Ursa PUD plans not quite complete
Ursa Resources is making alterations to its application with Garfield County to drill inside the Battlement Mesa Planned Unit Development, which, assuming the changes meet standards, could put an expected date for initial public hearings sometime in September.
The oil and gas producer — which currently operates one of four active rigs in Garfield County, according to the website Community Counts — expects to submit the revised application in the next several weeks. Assuming that happens and the initial application is deemed complete, public hearing would likely happen in September or possibly early October, said Fred Jarman, director of Garfield County community development. The changes requested are nothing too substantial, as it is still early in the process, Jarman added.
Those changes are needed for Garfield County to deem the preliminary plans complete; a required step in the procedural process before the application becomes open for public review. The application covers phase one of Ursa’s plans within the Battlement Mesa PUD. Phase one includes two pads totaling 53 wells, as well as a pipeline.
Efforts to extricate the natural gas within the PUD date back several decades, and have been met with concern from some residents.
Some of those concerns were voiced Monday at a public meeting that drew around 70 people — a mix of residents, regulators and oil and gas industry representatives — at the Grand Valley Fire Protection District firehouse in Battlement Mesa. The meeting was one in a series Ursa has scheduled in the lead up to public hearings on the application.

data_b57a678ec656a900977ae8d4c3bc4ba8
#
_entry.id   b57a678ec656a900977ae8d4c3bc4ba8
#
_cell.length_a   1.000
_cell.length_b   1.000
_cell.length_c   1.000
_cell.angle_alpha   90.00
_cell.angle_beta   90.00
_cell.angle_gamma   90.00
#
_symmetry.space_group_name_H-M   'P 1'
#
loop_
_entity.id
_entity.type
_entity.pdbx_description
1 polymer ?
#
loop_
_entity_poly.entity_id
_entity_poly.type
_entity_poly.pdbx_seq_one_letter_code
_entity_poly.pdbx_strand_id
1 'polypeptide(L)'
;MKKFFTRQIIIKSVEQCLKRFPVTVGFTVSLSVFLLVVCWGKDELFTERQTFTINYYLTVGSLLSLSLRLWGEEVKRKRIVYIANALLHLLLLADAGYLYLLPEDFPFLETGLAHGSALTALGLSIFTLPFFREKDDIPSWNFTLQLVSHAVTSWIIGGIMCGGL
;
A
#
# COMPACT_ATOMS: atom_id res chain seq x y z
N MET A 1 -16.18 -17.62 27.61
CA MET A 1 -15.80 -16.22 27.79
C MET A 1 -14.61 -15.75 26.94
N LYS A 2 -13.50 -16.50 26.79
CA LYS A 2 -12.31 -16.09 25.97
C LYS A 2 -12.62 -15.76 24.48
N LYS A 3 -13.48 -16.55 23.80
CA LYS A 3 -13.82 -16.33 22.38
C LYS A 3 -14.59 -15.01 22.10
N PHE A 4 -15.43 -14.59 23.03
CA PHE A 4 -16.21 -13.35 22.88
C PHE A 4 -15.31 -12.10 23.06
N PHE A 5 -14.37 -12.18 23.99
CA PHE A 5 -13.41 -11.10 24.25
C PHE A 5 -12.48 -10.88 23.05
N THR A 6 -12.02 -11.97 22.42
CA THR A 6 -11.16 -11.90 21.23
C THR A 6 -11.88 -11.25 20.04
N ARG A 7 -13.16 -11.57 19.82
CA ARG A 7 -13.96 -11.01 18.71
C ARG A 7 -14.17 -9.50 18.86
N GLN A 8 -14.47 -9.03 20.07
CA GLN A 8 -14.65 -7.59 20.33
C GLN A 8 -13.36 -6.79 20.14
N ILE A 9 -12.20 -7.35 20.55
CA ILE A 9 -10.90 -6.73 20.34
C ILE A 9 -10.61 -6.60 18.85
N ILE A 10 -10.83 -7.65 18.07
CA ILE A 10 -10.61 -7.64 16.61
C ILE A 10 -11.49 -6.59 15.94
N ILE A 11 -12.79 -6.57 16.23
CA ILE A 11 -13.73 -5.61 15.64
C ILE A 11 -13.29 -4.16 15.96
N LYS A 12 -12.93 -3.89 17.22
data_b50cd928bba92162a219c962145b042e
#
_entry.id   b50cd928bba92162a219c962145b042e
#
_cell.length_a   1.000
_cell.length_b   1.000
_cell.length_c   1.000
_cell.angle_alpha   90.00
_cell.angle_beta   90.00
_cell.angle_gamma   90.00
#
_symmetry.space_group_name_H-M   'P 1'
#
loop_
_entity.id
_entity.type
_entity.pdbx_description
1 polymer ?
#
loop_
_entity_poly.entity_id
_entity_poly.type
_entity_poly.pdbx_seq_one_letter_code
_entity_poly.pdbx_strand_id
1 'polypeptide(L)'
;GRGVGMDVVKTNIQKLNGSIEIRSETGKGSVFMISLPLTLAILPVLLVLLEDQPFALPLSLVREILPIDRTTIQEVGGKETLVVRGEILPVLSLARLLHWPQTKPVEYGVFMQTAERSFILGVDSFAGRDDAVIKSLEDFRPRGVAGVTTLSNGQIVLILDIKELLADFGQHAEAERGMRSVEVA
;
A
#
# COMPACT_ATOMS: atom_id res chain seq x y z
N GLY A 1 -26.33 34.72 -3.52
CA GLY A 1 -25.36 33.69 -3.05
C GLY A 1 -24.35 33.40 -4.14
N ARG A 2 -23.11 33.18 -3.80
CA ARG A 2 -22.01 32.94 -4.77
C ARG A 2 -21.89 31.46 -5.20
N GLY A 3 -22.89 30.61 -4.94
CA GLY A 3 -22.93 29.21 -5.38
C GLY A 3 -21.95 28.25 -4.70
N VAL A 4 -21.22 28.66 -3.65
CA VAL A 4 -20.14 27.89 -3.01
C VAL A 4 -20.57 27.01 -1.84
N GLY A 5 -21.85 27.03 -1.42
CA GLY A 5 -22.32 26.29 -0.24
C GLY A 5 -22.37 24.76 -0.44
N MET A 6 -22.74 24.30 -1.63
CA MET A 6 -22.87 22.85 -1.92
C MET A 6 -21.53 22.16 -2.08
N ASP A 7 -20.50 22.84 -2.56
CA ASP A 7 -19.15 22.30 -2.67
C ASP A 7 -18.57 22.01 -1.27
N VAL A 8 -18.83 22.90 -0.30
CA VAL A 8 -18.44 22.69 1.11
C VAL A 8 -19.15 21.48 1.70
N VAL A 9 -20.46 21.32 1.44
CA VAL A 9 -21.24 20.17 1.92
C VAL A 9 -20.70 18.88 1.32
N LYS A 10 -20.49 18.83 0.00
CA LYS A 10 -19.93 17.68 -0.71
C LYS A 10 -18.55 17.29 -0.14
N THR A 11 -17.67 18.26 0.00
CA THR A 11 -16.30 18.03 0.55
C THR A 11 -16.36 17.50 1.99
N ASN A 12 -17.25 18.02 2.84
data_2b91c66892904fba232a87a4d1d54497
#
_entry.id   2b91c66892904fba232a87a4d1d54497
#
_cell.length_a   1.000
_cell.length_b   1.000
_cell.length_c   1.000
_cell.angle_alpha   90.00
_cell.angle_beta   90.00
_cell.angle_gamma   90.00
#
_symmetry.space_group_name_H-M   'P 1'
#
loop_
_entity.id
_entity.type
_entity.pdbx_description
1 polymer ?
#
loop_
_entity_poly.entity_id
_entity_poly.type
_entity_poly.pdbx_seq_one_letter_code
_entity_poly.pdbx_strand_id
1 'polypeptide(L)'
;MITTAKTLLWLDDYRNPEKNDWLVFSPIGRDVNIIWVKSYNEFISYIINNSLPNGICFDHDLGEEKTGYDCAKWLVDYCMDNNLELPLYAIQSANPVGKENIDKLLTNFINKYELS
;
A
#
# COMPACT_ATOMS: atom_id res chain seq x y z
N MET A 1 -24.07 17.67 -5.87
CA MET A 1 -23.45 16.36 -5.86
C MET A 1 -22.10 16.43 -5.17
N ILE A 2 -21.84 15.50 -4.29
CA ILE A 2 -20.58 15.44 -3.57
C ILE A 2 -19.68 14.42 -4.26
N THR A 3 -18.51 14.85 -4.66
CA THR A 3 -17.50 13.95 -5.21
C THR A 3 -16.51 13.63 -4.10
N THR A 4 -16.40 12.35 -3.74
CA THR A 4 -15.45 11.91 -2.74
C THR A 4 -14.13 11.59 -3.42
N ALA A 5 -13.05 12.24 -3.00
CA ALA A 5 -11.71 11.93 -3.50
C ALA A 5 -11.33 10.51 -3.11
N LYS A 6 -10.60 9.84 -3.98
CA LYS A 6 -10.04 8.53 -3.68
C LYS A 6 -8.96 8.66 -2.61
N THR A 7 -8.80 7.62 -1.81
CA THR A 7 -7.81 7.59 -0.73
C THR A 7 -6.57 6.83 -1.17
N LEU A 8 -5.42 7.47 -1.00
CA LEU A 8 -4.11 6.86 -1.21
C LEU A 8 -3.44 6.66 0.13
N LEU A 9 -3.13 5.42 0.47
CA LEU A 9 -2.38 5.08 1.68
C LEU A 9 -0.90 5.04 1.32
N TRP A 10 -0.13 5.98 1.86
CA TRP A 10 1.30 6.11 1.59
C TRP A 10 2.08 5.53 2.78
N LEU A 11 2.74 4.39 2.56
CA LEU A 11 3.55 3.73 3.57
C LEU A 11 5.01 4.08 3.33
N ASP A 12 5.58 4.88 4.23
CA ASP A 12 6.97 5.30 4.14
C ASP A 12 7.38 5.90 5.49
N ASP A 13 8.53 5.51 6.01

The intention, Rob Bleil, regulatory and environmental manager for Ursa, told the crowd, is to answer as many questions as possible before public review begins.
Questions ranged from potential environmental impacts, to legal rights, to construction impacts and to the possible implications for property values.
In touching on broad aspects of the regulatory process, both with Garfield County and the Colorado Oil and Gas Conservation Commission, Bleil reassured residents that Ursa would follow all the rules and regulations throughout the process.
Noting that, in response to a question, there are other parts of the state that have oil and gas development in close proximity to high density zones, Bleil said he thought the long-term implications would be a net positive, however, he conceded there would be initial obstruction during the construction phase.
“We’re not going to sugarcoat it and say there aren’t going to be short-term impacts,” he said, in likening the construction to building a highway and other infrastructure projects.
Citing a desire to provide a complete answer, not every question was addressed that evening, which noticeably agitated some in the crowd. Bleil assured them there would be several opportunities in the future to try and answer those questions.
When Ursa purchased the assets of Antero Resources in the Piceance Basin in 2012, there were 10 potential pads identified within the PUD. That number has since been reduced to five, John Doose, field land manager for Ursa, told the crowd.
To drill out the PUD, it would take approximately 197 wells. Of that number, 103 wells, including 48 already drilled, will be drilled from outside the PUD. “It shows we’ve really tried to drill outside the PUD,” Doose said.
The next meeting hosted by Ursa will cover the construction phase. It is scheduled for Aug. 3 at the Grand Valley Fire Protection District firehouse.
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